Last month, visitors of BitTorrent search engine/piracy website The Pirate Bay noticed their central processing unit (CPU) usage spike. However, the problem wasn't related to the illegal downloading taking place on the site (that's another issue entirely). This same kind of increased CPU usage was experienced by users of the entirely legal online streaming service Showtime some days later.
Ultimately, users realized that both The Pirate Bay and Showtime had employed cryptocurrency mining malware to turn visitors' computers into satellite cryptocurrency miners. Showtime has since said that they've removed the errant code, but they didn't clarify whether it was implemented on purpose or if the site was hacked. The Pirate Bay, on the other hand, admitted that the addition of this code was part of a 24-hour test and said they've removed it.
The above are just two examples of what is becoming a growing trend amongst websites. Instead of relying on ad placements — the most common revenue source for non-subscription-based websites — sites are turning to cryptocurrency mining. In fact, a company called Coinhive released a tool specifically for use by website owners looking to earn money without displaying ads.
The problem is that Coinhive has also become popular with malware developers, who have embedded it in Chrome extensions, hacked sites, and various other corners of the internet. These tools mine less-popular cryptos, such as Monero and zCash, which have features that make their transactions untraceable by authorities.
Indeed, the act of secretly turning other peoples' computers into personal crypto miners is now rampant. From January to August of this year, cryptocurrency mining attacks that target enterprise websites have grown sixfold, according to IBM X-Force's security team. Cybersecurity advisor Kaspersky Lab reported a similar trend amongst their users. Some 1.6 million of their clients had their computers infected by cryptocurrency mining malware this year, and the problem has apparently been growing since last year.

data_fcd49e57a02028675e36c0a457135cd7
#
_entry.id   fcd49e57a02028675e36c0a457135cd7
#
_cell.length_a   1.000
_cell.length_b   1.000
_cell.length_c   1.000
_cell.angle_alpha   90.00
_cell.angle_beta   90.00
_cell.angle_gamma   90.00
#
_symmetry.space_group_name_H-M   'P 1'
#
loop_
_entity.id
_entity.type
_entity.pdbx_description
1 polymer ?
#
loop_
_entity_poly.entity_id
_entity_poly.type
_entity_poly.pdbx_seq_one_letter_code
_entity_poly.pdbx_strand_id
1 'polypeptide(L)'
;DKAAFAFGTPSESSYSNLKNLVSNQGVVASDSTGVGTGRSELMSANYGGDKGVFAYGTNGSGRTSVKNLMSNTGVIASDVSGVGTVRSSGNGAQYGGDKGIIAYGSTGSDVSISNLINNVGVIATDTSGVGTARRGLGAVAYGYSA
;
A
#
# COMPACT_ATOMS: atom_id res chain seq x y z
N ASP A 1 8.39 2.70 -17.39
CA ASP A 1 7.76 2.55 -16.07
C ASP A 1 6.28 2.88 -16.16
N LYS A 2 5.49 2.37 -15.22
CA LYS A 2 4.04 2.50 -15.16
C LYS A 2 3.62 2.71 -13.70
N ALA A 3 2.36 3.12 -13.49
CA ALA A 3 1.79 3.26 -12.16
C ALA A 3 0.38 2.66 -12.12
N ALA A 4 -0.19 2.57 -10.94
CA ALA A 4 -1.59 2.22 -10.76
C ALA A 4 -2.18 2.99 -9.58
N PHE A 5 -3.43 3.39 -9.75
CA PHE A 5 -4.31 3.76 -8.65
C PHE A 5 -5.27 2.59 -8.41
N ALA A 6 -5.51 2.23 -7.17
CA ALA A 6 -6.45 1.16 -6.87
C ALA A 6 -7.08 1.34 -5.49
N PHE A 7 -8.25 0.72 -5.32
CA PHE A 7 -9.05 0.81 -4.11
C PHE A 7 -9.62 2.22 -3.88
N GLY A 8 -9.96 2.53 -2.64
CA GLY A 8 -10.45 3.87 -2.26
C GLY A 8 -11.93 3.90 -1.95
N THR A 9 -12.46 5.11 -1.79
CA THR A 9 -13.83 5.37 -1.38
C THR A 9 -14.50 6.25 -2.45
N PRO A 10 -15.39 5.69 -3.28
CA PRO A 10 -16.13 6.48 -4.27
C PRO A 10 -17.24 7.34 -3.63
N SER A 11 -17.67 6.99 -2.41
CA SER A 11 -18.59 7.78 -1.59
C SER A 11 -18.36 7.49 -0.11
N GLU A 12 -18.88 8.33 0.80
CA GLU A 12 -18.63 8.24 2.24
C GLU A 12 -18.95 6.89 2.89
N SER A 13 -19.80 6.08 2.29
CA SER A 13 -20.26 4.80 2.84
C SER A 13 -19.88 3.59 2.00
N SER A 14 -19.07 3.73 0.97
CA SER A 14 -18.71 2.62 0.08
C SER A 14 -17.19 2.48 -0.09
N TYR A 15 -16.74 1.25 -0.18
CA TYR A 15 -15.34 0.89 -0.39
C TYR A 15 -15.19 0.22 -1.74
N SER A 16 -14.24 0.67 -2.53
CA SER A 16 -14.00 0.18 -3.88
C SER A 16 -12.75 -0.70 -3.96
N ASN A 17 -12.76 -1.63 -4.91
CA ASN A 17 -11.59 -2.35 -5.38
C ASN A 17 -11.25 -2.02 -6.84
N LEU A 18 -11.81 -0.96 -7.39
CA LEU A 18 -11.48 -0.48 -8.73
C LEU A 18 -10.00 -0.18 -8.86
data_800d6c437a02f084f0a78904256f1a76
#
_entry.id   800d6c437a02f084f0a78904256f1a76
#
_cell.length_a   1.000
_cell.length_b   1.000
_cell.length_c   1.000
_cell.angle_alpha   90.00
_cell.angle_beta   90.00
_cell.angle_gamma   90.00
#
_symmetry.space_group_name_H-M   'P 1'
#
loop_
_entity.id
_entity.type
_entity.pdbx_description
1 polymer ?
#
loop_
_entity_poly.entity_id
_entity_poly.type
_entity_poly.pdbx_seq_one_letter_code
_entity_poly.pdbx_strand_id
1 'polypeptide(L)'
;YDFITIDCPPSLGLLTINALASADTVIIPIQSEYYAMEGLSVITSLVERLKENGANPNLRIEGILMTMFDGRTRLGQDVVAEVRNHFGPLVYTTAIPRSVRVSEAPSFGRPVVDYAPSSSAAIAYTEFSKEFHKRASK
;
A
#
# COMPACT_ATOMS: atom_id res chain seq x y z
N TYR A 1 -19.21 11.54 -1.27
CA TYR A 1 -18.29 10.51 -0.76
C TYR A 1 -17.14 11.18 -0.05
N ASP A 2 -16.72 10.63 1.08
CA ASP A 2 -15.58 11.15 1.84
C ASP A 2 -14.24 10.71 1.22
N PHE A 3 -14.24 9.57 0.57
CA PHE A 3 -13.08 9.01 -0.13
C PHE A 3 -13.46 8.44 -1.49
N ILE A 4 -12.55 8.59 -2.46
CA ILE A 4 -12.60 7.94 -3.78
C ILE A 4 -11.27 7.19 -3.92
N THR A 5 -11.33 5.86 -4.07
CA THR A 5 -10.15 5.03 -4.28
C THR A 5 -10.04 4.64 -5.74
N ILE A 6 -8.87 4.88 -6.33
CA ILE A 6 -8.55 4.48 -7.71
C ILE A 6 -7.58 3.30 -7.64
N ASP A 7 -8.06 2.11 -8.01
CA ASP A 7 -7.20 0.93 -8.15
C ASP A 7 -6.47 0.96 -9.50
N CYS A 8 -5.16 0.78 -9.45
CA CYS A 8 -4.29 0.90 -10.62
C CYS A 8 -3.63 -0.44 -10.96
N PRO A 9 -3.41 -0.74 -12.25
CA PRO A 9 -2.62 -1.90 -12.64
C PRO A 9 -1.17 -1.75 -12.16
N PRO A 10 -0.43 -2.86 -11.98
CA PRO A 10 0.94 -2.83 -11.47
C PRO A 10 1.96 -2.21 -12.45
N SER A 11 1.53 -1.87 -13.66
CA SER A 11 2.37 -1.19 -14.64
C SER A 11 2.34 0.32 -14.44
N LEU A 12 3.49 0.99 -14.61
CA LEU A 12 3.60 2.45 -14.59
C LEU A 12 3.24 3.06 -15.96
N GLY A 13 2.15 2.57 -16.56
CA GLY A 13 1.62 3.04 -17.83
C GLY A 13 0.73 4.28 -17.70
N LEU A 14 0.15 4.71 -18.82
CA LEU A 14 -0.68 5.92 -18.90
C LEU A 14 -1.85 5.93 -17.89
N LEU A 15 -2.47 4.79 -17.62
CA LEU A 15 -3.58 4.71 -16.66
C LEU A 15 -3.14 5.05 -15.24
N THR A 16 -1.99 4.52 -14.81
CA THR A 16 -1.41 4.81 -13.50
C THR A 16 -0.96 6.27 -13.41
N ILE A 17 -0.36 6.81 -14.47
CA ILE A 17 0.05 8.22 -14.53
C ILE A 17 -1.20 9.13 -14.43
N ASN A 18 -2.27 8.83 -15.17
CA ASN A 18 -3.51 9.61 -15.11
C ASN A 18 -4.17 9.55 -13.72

Obviously, this raises concerns that might spell trouble for the blockchain and cryptocurrency community. Cryptocurrency mining is an integral part of blockchain technology — it's how hosts are rewarded for keeping tabs on the transactions in their respective networks, which can be costly in terms of hardware and electricity needs.
The key to a blockchain's security is that no single individual handles all of the ledger's transactions. Instead, they're scattered across numerous CPUs owned by miners. While legitimate miners use their own PCs, though, those employing crypto-mining malware are taking advantage of other peoples' computers and essentially compromising them.
Clearly, such a setup would have some appeal as an alternative source of income for website owners. However, infecting unsuspecting users with cryptocurrency mining malware is a violation of their privacy and safety — not to mention a nuisance that slows down their computers. Thankfully, a standard ad blocker is currently enough to prevent the embedding of these mining tools.
If website owners were to inform users beforehand that such a tool exists when they visit a website, perhaps this could become a legitimate source of revenue. That's one of the many issues nations should consider as they develop regulations to govern blockchain and cryptocurrencies.
Disclosure: Several members of the Futurism team, including the editors of this piece, are personal investors in a number of cryptocurrency markets. Their personal investment perspectives have no impact on editorial content.